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CREDAI Pre-budget Recommendation 2011-12

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CREDAI Pre-budget Recommendation 2011-12. Contents. Part I - Recommendations on Procedural aspects. Part II - Recommendations on Revenue impacting aspects. Part III - Other Recommendations. Part I - Recommendations on Procedural Aspects. Direct Tax.

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slide1

CREDAI

Pre-budget Recommendation 2011-12

slide2

Contents

Part I - Recommendations on Procedural aspects

Part II - Recommendations on Revenue impacting aspects

Part III - Other Recommendations

slide3

Part I - Recommendations on Procedural Aspects

Direct Tax

Tax holidays to Industrial Parks - Section 80IA (4)(iii)

Conversion of Company into a Limited Liability Partnership

Other Recommendations

Indirect Tax

Customs

Service Tax

Cenvat Credit

CST

slide4

Direct Tax Recommendations

CREDAI

© 2010 KPMG, an Indian partnership and a member firm of the KPMG network of independent member firms affiliated with KPMG International, a Swiss cooperative. All rights reserved.

tax holidays to industrial parks section 80 ia 4 iii
New Industrial Park Scheme, 2008 was notified by the Central Government on 8 January 2008, for parks that began to develop, develop and operate or maintain and operate between the period of 1 April 2006 to 31 March 2009. (During the interim period, there was no notification as the IPS 2002 came to an end on 31 March 2006 and the IPS 2008 was only notified on January 8 2008).

Benefit to any undertaking which develops, develops and operates or maintains and operates an Industrial park which is notified upto 31 March 2011

Further, under automatic route of approval of Industrial Park, minimum number of Industrial Units is 30

Increased activities in IT Sector

Companies in service sector need to be given incentives in view of the employment generation ability of this sector

As rental costs form part a significant expenditure of IT/ BPO business - Urgent need to give incentives in view of competition from global peers

Tax holidays to Industrial Parks - Section 80-IA (4)(iii)

Issue

Impact

Recommendation

  • Extension in time limit for notification upto 31 March 2015
  • All Pending Applications applied under the original Industrial Parks Scheme of 2002 should be cleared both under the Automatic and Non Automatic Route
  • The then Finance Minister during the Budget presentation in Feb 2006 announced the extension of the Industrial Park Scheme of 2002 by 3 more years. Accordingly the Finance Act was appropriately changed to accommodate the date as 31.03.2009 against 31.03.2006 for claiming 80IA benefits. The Industrial Park Scheme modification was issued by the CBDT only in Jan 2008.
tax holidays to industrial parks section 80 ia 4 iii1
Benefits available only on completion of projects

Applications were made in the intervening period April 2006 till the introduction of Industrial Park Scheme 2008 are pending approval

Tax holidays to Industrial Parks - Section 80-IA (4)(iii)

Issue

Impact

Recommendation

  • During the interregnum period of 01/04/2006 to 08/01/2008 DIPP (Department of Industrial Promotion & Policy), Ministry of Commerce which was administering the Industrial Park Scheme 2002 received applications under the extended Industrial Park scheme of 2002. The applicants were inspected by the Directorate of Industries and the matter was kept under active consideration. The 80IA approval was not issued as the fresh Notifications was not issued. Applications received under the Non Automatic Route should be disposed off within 6 weeks and incase of any rejection the applicant should be called & given the opportunity of hearing.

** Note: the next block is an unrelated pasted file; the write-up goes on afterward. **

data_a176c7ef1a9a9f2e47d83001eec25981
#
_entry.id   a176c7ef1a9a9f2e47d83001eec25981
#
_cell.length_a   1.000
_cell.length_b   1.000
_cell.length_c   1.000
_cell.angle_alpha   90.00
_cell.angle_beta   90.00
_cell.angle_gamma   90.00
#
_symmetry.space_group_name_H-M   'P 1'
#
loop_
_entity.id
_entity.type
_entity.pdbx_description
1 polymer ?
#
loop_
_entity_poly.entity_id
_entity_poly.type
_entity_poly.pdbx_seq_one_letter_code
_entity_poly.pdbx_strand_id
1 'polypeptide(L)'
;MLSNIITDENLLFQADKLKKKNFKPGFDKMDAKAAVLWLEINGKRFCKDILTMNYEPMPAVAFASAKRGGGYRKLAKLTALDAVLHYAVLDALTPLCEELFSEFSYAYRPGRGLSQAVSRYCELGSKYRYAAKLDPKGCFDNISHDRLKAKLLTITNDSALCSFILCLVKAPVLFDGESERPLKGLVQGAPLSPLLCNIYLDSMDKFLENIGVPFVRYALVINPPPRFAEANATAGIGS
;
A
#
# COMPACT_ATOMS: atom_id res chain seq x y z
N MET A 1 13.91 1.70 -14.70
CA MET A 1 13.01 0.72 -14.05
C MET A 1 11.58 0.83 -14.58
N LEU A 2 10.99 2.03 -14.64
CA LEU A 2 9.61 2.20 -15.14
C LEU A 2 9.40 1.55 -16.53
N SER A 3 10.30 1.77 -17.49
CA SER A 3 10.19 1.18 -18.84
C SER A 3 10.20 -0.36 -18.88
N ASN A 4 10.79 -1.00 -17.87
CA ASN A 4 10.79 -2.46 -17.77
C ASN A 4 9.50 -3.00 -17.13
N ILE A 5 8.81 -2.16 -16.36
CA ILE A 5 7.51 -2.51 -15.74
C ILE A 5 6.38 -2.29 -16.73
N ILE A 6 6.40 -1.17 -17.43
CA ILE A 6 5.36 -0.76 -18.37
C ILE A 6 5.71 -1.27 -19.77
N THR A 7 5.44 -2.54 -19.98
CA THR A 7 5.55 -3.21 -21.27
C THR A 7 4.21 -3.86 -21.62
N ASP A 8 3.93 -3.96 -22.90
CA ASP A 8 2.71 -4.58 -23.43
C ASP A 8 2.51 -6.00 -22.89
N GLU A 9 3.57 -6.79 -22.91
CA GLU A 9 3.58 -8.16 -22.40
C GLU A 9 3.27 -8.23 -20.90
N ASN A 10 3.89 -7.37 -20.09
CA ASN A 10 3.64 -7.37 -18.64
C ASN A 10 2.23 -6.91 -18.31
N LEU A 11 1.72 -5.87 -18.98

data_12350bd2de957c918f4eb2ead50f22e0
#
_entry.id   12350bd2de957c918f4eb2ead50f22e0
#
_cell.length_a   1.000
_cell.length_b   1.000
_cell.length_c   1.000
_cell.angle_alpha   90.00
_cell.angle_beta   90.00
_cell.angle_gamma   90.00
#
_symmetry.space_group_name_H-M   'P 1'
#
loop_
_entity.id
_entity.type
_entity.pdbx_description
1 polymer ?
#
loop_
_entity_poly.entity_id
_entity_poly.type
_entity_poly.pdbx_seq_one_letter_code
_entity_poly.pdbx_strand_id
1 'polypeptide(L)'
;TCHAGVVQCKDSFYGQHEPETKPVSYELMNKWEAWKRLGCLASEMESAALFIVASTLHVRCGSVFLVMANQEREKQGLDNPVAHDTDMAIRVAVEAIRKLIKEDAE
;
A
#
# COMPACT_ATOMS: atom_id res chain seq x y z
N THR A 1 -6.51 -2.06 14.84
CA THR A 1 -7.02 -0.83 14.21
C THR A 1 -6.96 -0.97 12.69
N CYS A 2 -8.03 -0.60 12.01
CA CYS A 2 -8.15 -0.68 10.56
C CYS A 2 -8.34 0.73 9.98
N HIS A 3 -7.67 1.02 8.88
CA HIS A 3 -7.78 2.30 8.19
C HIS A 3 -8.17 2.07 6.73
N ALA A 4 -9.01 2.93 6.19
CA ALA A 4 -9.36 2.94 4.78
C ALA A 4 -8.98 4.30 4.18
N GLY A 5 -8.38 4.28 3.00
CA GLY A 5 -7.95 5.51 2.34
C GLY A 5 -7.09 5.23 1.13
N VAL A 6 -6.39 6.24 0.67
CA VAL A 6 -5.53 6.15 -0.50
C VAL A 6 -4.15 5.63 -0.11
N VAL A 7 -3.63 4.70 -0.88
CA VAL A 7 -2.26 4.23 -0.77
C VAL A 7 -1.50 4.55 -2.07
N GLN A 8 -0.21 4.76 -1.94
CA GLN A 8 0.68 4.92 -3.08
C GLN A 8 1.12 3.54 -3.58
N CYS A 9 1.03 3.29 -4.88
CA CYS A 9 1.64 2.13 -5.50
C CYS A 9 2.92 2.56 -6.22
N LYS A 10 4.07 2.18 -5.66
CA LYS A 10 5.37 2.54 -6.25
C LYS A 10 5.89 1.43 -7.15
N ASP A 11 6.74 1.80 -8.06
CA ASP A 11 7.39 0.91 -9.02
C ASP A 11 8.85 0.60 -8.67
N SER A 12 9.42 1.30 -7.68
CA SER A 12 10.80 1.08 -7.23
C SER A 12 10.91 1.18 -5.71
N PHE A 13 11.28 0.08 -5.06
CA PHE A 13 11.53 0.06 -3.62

tax holidays to industrial parks section 80 ia 4 iii2
Tax holidays to Industrial Parks - Section 80-IA (4)(iii)

Issue

Impact

Recommendation

  • One of the criteria of qualifications to claim the benefit is that the number of units in the Industrial park should not be less than 30. Since large areas are occupied by the individual industrial companies, there should not be any restriction on the number of units.
  • Procedures with Commerce Ministry and Central Board of Direct Taxes be completed simultaneously
  • Benefit u/s 80IA be allowed on part completion of project
conversion of company into a limited liability partnership
Conversion of Company into a Limited Liability Partnership

Issue

Impact

Recommendation

  • Threshold limit of rupees sixty lakhs as prescribed in sub-clause (e) of clause (xiiib) of section 47 of the Act
  • Purpose of claiming capital gains tax exemption upon conversion of a Company to an LLP, ambiguity exists regarding the meaning of the terms ‘total sales’, ‘turnover’ and ‘gross receipts’ of ‘business’
  • Companies awaiting to convert into LLP which is an alternate corporate form of business have to fulfill conditions under the provisions of Act
  • Use of LLP as a form of business is facing several regulatory hurdles also
  • Real estate companies severely impacted as income from other sources includes interest, dividend etc forms substantial part of the total income
  • Need to rationalise the LLP regulation with the existing laws on amalgamation, demerger, conversion of partnership firm into company
  • Limit of rupees sixty lakhs should be enhanced to a limit of rupees one crore
  • For the purpose of determining the threshold of rupees sixty lakh rupees, only gross receipts from business carried on by the Company should be considered.
other recommendations
TDS on rental income

Tax at source from rental income is deducted @ 15% in the case of individual and HUFs and 20% in other cases out of the gross rental income

Deduction for Irrecoverable Rent